———

I must point out the laughable, totally un-self-aware hypocrisy of these self-congratulatory Leftist, Dhimmi-crat twits, whereby they decry allegedly “hateful and violent people,” while vilifying and slandering millions of law-abiding Americans — who have the temerity to reject Leftist political views — as “terrorists,” thereby ostensibly sanctioning and advocating for a violent government response, against said “terrorists.”

Hypocrisy, thy name is “Dhimmi-crat.”

How many police are members of the NRA? How many Jews? How many Women?

http://jpfo.org

But start with the first. Every cop who is a member of the NRA should be immediately fired! (then we can form the rational states of America separate from the people’s republic of the goin’ coastal).

Only illegal aliens like the one who killed Kate Steinle should be allowed guns! Especially if they are multiply deported.

Just when you think the crazy can’t get any worse…

What next (and I’m not unserious), not cleaning the human feces from the sidewalks to pay for the underfunded pensions? Or for Drag Queen Story Hour in schools?

“The city is running out of strategies,” Anna Suarez told Fox. “I’m moving to Austin.”
______________________________________________________________

fine but please leave your sf bullshit in CA

regards the resolution, simply cannot believe a major city in this country would craft such an in-your-face slander of an organization who has long been a guardian of the 2nd ammendment

just pathetic

“The city is running out of strategies,” Anna Suarez told Fox. “I’m moving to Austin.”

No No No No

Too many SanFran progressives in Austin now and they just bring their bullshit and are turning Texas Blue and when they do, it’s over
And Austin has a wanna be a San Fran mayor and City council already, this person will be in for a surprise!

All the electoral votes will be forever Blue

    Anonamom in reply to gonzotx. | September 5, 2019 at 9:57 am

    I know this isn’t a popular opinion, but I think Texas’ days as a Republican stronghold are over. Just like in many other western states, the cities are going blue, with the rural areas remaining red. It’s just a matter of time for the numbers in the cities to hit critical mass. Demographics win. Every. Time.

      Edward in reply to Anonamom. | September 5, 2019 at 12:28 pm

      I sincerely hope you are wrong. But I know we will need to work ever harder to maintain any sort of conservative government in Texas. There’s no doubt that the cities are getting bluer and demographics can’t be overcome – per se. But there are lots of people who don’t vote. Normally I say good riddance, if they can’t be bothered we are better off without their votes. We need to convince those who don’t vote but are/lean on our side to get out and vote and hope the Socialist-Democrats have less success in GOTV efforts. Thankfully we have Voter ID which reduces the probability of the large numbers of illegal aliens we have voting.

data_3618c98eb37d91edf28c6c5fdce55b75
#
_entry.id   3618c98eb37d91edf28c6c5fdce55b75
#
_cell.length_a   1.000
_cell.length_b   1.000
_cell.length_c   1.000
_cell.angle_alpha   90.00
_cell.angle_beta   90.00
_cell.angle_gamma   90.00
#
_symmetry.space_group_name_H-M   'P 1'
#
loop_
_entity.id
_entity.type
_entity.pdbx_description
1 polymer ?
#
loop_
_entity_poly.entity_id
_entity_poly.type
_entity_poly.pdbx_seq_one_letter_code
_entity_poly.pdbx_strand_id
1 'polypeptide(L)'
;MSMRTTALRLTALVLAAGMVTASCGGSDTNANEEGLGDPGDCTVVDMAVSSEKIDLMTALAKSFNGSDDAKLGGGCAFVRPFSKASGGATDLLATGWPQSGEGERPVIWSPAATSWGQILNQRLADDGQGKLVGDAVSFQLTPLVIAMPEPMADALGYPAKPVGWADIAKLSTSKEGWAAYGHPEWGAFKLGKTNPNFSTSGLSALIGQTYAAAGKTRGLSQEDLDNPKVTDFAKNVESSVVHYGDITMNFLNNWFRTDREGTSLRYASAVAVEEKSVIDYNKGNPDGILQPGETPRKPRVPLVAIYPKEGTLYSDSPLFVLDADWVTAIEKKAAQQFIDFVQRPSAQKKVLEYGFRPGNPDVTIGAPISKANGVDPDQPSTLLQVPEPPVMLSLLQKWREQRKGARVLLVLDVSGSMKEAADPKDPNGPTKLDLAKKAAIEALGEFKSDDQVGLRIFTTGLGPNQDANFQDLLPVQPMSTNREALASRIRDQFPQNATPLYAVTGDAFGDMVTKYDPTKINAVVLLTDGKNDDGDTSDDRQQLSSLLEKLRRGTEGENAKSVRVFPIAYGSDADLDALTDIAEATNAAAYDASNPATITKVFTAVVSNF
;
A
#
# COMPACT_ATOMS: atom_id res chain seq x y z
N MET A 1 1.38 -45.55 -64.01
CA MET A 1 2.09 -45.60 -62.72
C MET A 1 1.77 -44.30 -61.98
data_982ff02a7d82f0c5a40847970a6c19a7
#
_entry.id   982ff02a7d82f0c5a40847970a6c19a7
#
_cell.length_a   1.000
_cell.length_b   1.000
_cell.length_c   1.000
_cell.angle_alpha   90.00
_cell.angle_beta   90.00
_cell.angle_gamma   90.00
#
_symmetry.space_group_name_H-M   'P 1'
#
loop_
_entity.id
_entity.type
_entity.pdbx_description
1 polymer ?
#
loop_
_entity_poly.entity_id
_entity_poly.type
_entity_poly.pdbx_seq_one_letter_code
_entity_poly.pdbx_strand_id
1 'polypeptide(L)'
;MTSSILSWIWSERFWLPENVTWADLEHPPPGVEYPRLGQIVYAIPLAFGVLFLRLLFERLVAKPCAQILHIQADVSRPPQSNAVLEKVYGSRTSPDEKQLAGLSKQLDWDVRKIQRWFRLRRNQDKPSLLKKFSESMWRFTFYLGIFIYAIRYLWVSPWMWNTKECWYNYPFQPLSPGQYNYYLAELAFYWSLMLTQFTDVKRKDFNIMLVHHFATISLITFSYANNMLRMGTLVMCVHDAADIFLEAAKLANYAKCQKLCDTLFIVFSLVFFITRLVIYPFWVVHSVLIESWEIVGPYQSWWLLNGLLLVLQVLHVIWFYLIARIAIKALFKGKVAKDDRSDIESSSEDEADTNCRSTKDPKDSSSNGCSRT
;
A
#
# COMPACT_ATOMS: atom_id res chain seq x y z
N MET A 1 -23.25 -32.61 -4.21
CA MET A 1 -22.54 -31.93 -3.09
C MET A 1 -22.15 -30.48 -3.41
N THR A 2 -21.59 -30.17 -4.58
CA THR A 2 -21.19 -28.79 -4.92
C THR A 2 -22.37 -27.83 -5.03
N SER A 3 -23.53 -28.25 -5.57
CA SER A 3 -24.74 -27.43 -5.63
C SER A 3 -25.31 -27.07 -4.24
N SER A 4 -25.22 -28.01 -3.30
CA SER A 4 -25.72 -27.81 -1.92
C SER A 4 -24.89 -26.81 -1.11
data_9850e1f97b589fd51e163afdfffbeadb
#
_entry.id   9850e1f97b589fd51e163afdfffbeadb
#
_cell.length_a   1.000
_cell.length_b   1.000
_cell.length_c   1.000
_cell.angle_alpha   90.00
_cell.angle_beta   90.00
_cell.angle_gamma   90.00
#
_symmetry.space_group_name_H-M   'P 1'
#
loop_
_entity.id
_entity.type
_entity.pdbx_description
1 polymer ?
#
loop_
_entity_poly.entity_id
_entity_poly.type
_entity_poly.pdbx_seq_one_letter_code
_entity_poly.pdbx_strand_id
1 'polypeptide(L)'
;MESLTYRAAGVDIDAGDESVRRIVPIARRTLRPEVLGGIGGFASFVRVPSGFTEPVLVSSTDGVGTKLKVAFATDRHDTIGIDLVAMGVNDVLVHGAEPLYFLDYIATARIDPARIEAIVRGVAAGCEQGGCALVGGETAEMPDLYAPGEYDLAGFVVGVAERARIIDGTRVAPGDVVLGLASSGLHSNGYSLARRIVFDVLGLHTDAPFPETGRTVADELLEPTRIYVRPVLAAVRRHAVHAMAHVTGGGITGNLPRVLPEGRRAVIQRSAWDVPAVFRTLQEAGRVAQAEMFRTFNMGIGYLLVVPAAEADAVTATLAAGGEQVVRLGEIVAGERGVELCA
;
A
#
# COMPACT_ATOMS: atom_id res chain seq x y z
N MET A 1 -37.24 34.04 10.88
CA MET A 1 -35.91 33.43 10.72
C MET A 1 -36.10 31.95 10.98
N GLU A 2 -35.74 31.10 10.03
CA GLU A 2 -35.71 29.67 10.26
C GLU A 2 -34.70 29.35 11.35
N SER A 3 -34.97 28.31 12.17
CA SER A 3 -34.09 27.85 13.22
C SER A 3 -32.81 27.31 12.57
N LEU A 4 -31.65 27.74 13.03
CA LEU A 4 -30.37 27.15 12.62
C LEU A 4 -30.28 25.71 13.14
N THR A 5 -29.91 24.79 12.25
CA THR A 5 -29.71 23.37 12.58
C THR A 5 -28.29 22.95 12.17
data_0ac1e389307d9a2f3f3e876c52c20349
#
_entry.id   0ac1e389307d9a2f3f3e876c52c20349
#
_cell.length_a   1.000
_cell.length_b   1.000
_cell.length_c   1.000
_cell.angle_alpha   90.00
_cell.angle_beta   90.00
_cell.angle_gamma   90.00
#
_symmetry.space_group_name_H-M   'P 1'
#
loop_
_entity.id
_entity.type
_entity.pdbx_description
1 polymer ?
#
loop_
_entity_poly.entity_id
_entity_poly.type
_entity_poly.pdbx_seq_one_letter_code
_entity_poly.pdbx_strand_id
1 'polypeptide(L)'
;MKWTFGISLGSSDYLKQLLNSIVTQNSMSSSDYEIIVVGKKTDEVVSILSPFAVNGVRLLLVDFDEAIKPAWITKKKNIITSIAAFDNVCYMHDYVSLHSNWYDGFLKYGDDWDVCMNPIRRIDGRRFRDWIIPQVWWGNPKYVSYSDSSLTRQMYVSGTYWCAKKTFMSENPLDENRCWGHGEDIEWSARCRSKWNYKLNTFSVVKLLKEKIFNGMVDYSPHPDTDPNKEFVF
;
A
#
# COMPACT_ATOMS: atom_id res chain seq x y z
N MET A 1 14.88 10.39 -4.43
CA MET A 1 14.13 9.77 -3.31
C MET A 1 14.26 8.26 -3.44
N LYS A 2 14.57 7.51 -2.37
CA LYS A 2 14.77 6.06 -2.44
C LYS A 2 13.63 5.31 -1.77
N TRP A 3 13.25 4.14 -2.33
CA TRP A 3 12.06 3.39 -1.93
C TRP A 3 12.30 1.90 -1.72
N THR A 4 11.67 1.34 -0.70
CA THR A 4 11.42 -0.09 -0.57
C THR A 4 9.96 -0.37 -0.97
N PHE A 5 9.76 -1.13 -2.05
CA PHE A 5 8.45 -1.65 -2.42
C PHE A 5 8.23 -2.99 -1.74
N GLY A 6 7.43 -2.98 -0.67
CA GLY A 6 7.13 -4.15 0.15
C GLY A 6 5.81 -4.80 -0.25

Spoken from the place where it is ordinary to poop in the streets?

San Francisco is no longer even part of America. Instead, it has become a place where they would kill Jesus Christ it that were possible.

Tom Cruise was not immediately available for comment.

I declare San Francisco to be a shit-hole. Literally.

“wouldn’t it be better to classify the NRA as an “individual protection organization” or a group of “projectile weapons involved individuals”? It certainly would be kinder”

“Those who enjoy their Armed Privilege.”

How many of the sf city council do you think have been to an NRA meeting or event? It seems they know nothing about the NRA and passed this resolution out of ignorance and fear. They’re like the pitchfork and torch wielding villagers, or Salem witch trial perpetrators. If they bothered to learn about the NRA, they would find out the NRA is an educational, safety, and rights advocacy organization. This is actually probably good for the NRA on a national level, further exposing the left’s insanity.

    Milhouse in reply to CKYoung. | September 5, 2019 at 2:00 am

    You’re probably right that they are ignorant of the facts, but you’re wrong in thinking that knowing the facts would alter their opinions.

      Edward in reply to Milhouse. | September 5, 2019 at 12:21 pm

      When you are right, you are right. But I’m not sure you have ever been more accurate in a comment.

      CKYoung in reply to Milhouse. | September 5, 2019 at 5:03 pm

      I believe in giving them the benefit of the doubt. I also listen to what they have to say, instead of dismissing them outright. I guess I’m an optimist in this regard, but I do suspect you’re correct Milhouse. Sometimes people have to experience things first hand to gain knowledge or an appreciation for another point of view, video related.

      https://m.youtube.com/watch?v=yfi3Ndh3n-g

since i live in #Failifornia, and am a Life Member of both the NRA & CRPA, i’m thinking i’ll draft a demand letter to the Board of Sups, threatening legal action if they do not retract.